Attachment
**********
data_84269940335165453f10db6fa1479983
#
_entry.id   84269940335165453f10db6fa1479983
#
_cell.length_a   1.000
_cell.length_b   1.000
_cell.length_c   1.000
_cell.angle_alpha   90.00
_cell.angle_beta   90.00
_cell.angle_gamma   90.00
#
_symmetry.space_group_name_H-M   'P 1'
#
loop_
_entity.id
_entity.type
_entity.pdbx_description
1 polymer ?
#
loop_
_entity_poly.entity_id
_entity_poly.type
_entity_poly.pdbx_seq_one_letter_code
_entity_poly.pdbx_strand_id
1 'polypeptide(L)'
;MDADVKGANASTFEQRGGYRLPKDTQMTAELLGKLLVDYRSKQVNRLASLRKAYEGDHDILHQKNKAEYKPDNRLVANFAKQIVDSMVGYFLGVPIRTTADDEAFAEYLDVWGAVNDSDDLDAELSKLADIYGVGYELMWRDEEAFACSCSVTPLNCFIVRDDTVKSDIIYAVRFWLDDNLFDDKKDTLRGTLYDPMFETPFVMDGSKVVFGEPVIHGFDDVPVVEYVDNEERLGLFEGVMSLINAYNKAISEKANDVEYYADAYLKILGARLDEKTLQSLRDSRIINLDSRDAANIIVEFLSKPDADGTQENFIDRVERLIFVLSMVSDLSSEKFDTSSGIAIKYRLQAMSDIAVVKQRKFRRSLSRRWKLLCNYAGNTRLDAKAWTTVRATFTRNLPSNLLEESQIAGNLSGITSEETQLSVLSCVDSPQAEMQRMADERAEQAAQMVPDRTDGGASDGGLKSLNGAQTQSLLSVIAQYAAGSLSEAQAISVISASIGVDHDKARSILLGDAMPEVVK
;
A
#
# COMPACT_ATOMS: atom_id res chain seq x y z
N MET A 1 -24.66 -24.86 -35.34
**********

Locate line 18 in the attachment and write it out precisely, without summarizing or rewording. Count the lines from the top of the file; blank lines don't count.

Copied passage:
1 polymer ?